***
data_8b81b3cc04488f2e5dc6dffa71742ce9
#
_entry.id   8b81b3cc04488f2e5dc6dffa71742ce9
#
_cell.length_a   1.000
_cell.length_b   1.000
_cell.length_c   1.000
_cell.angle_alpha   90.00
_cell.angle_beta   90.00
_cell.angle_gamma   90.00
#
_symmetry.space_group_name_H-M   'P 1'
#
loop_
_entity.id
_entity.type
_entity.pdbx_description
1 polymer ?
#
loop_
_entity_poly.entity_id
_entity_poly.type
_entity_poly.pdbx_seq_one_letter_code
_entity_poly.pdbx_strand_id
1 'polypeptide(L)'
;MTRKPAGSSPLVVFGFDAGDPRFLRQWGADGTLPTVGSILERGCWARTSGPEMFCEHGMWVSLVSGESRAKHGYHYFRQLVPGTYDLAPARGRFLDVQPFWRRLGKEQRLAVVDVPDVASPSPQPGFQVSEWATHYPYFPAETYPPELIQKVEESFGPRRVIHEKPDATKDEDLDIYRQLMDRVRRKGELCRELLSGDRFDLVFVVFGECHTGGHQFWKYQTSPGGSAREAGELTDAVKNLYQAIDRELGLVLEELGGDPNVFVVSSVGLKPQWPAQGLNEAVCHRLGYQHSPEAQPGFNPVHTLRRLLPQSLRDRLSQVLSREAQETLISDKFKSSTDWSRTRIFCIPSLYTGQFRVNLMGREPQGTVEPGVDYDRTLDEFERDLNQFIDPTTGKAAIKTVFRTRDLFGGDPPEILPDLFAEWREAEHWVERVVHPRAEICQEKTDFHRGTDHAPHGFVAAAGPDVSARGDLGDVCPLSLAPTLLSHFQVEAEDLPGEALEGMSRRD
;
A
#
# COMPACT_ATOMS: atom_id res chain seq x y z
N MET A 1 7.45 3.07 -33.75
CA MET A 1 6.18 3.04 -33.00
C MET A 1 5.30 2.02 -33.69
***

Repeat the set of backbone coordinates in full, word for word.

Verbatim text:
data_8b81b3cc04488f2e5dc6dffa71742ce9
#
_entry.id   8b81b3cc04488f2e5dc6dffa71742ce9
#
_cell.length_a   1.000
_cell.length_b   1.000
_cell.length_c   1.000
_cell.angle_alpha   90.00
_cell.angle_beta   90.00
_cell.angle_gamma   90.00
#
_symmetry.space_group_name_H-M   'P 1'
#
loop_
_entity.id
_entity.type
_entity.pdbx_description
1 polymer ?
#
loop_
_entity_poly.entity_id
_entity_poly.type
_entity_poly.pdbx_seq_one_letter_code
_entity_poly.pdbx_strand_id
1 'polypeptide(L)'
;MTRKPAGSSPLVVFGFDAGDPRFLRQWGADGTLPTVGSILERGCWARTSGPEMFCEHGMWVSLVSGESRAKHGYHYFRQLVPGTYDLAPARGRFLDVQPFWRRLGKEQRLAVVDVPDVASPSPQPGFQVSEWATHYPYFPAETYPPELIQKVEESFGPRRVIHEKPDATKDEDLDIYRQLMDRVRRKGELCRELLSGDRFDLVFVVFGECHTGGHQFWKYQTSPGGSAREAGELTDAVKNLYQAIDRELGLVLEELGGDPNVFVVSSVGLKPQWPAQGLNEAVCHRLGYQHSPEAQPGFNPVHTLRRLLPQSLRDRLSQVLSREAQETLISDKFKSSTDWSRTRIFCIPSLYTGQFRVNLMGREPQGTVEPGVDYDRTLDEFERDLNQFIDPTTGKAAIKTVFRTRDLFGGDPPEILPDLFAEWREAEHWVERVVHPRAEICQEKTDFHRGTDHAPHGFVAAAGPDVSARGDLGDVCPLSLAPTLLSHFQVEAEDLPGEALEGMSRRD
;
A
#
# COMPACT_ATOMS: atom_id res chain seq x y z
N MET A 1 7.45 3.07 -33.75
CA MET A 1 6.18 3.04 -33.00
C MET A 1 5.30 2.02 -33.69